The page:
Run time：97 min
Release Date：2011 / 12 / 2
Makoto Aida infuses his perverse sense of imagination with technical brillliance to produce bold and daring statements. He turns to drawing photography, sculpture, installations, novels and cartoons as various forms in which to explore his creative impulses.
Are you familiar with the giantic piece entitled "Giant Member Fuji VS King Gidora," inspired as much by manga as it was by Hokusai's wood block prints? Maybe you have come across the "Seppuku School Girls," female students who commit seppuku on the roadside, laughing all the while.
For his radical logic, he gained the reputation as a "Creator to be handled with care." In critical discussions of his work, the terms "vulgar" and "weird" are commonly used.
Despite his notoriety, he was one of the few artists chosen to represent Japan at the "Yokohama Triennial," an international assembly of contemporary artists in 2001. Subsequently, he was invited to Sao Paulo and Seoul to hold exhibitions and since then his popularity in the international art world has only increased. His artistic vision has expanded the framework of modern art and we can expect many more contributions to come.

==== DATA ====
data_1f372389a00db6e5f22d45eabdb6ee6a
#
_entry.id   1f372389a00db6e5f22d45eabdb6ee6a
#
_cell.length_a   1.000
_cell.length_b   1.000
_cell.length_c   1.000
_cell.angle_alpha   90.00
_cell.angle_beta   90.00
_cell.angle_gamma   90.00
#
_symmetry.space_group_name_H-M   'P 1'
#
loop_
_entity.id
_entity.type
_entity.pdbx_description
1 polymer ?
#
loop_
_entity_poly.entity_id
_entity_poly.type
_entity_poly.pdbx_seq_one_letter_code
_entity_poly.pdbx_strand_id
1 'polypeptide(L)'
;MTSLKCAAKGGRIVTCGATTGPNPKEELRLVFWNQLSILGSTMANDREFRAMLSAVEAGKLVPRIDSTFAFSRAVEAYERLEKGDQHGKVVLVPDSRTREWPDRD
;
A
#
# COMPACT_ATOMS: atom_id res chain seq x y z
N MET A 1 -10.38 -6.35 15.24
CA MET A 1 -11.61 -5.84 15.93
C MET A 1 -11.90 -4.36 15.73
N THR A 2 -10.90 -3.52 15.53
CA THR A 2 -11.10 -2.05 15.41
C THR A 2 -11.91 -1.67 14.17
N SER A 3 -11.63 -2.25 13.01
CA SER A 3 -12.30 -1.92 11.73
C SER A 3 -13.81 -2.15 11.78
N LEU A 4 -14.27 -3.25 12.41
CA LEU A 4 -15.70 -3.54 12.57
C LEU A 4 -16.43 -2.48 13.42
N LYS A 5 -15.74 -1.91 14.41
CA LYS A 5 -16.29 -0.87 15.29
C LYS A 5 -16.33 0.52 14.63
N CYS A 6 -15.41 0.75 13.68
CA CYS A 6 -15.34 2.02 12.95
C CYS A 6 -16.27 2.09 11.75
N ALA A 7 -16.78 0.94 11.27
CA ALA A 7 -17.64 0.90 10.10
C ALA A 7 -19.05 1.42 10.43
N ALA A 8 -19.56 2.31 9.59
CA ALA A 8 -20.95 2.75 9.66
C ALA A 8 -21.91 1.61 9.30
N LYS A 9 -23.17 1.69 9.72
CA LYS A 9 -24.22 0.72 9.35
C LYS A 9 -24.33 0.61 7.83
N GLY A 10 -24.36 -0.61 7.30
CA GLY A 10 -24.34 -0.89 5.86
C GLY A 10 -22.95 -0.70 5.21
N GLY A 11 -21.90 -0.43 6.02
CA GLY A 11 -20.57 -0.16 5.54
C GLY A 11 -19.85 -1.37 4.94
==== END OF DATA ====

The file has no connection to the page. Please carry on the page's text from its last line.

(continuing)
"Near Equal Aida Makoto" focuses on Aida dotingly working on the "People Project." Another segment documents the resurrection of his piece "Shinjuku Palace" in Paris (it was first exhibited in the show "Coloriage" curated by Takashi Murakami but was removed due to complaints by the Tokyo Cleaning Bureau).
While documenting his artistic achievements, this documentary, put together from than 200-minutes of footage, catches glimpses of his private life--among them, scenes from his wedding and the birth of his first-born son. The narrative is carried along by commentaries centered around the question "What is the function of art?." In examining this timeless question, we get closer to completing the picture of the artist.
Makoto Aida! You're on fire!